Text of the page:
Defensive Driver - Hazardous Weather
Defensive Driver - Hazardous Weather
Defensive Driver - Hazardous Weather

    Defensive Driver - Hazardous Weather

    $219.00 $299.00

      Rain. Snow. Ice. Fog. Wind. Hazardous weather takes on many forms and has a huge impact to one's ability to drive safely. Knowing how to react and respond in various types of weather will go a long way to keeping you, and other drivers, safe on the road.



      Loss of friction is the primary reason you lose control of your car. Your tires are made to grip the road while they turn, but bad weather, be it rain, snow, or ice, can easily make a surface slippery and cause your wheels to spin, and you to skid out of control. Heavy winds can blow you off course, even into oncoming traffic. It is important to have good, safe tires, and to know how to handle a car when it slides and skids.


      Types of Hazardous Weather

      There are many types of hazardous weather. We all know that heavy rains and ice storms can be dangerous, but so can snow, fog, and even a light rain, if you are unprepared. Visibility becomes compromised, your tires lose their ability to grip the surface, and you can encounter unseen dangers, like black ice, in an instant.


      Losing Control

      If you find yourself driving in bad weather, it is important to slow down, avoid sharp turns, and avoid standing water if you are able. Make sure you tap the brakes gently, never slam the brakes, and turn into a skid if you find yourself spinning. If possible, get off the road and wait until the weather clears up.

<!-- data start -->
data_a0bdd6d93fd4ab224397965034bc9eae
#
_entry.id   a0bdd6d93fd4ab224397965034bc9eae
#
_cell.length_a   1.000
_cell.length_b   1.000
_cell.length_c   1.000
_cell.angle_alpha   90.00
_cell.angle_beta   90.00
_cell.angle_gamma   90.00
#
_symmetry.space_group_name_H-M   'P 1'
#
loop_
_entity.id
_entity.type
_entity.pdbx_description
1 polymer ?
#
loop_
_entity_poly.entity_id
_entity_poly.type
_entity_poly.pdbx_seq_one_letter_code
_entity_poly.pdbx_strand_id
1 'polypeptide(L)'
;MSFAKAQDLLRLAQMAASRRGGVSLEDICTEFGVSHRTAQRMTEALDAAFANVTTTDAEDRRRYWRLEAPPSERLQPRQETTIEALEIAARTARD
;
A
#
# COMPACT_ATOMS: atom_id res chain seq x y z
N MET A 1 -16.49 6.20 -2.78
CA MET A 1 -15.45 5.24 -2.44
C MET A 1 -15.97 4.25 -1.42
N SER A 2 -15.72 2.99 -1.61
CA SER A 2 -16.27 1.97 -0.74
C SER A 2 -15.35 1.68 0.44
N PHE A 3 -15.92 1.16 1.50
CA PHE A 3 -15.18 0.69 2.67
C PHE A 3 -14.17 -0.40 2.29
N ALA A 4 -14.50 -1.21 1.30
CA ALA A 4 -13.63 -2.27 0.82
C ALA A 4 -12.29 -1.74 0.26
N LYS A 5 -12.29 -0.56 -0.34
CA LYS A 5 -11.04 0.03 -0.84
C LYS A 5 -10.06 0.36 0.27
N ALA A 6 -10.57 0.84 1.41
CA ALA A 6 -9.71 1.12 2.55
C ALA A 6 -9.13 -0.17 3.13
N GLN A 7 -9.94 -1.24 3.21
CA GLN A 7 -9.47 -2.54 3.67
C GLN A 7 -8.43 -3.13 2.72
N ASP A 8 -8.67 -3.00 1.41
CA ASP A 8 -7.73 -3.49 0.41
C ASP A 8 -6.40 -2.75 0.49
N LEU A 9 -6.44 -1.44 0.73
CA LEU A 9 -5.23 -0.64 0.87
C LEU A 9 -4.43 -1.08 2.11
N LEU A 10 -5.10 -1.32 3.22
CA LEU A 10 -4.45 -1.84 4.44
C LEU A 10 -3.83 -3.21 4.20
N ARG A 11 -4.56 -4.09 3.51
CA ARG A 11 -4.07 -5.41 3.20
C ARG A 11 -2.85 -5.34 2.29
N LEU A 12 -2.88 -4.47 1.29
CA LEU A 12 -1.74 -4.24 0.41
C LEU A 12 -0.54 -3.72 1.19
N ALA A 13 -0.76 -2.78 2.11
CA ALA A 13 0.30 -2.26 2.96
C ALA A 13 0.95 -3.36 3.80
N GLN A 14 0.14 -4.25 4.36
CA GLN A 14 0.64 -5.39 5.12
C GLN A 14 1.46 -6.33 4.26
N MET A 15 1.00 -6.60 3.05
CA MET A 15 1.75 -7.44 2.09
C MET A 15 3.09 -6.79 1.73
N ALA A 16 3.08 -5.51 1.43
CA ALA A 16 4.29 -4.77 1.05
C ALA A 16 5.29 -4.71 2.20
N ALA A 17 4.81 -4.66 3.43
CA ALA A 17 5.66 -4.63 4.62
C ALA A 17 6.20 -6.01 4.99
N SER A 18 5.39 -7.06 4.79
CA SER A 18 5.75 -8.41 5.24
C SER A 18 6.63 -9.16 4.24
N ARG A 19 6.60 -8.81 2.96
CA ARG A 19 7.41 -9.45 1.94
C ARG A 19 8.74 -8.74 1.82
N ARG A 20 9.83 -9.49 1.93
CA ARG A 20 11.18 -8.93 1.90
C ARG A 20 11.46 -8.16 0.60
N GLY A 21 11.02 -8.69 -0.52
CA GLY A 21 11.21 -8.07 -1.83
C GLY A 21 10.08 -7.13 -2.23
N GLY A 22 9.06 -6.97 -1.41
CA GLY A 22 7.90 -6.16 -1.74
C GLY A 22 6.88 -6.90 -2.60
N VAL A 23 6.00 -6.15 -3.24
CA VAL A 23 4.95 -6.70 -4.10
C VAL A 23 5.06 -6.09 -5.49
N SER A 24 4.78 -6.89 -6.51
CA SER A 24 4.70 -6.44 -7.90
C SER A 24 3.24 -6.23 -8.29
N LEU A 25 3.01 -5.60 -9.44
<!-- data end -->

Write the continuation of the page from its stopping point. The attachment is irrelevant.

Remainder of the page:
Winter Driving

      Winter weather can quickly turn a clean road into a wet, icy one. Snow makes it hard to see the cars ahead of you, and when it accumulates on the road, it becomes harder to orient yourself or see patches that might be icy. If the road is not maintained, or contains lots of curves, it is imperative that you drive slowly, pay attention, and know how to handle your car when it begins to slide out from under you. Another danger is other drivers, who are also losing control of their cars and could be sliding off the road or into you. It is not uncommon to find cars simply stopped on the road, and even with flashers blinking, they can be hard to see until you get close. Always pay extra attention, and be prepared for emergencies by always keeping flares, blankets, and flashlights in your vehicle. Remember, next time, the car stuck on the side of the road might be you.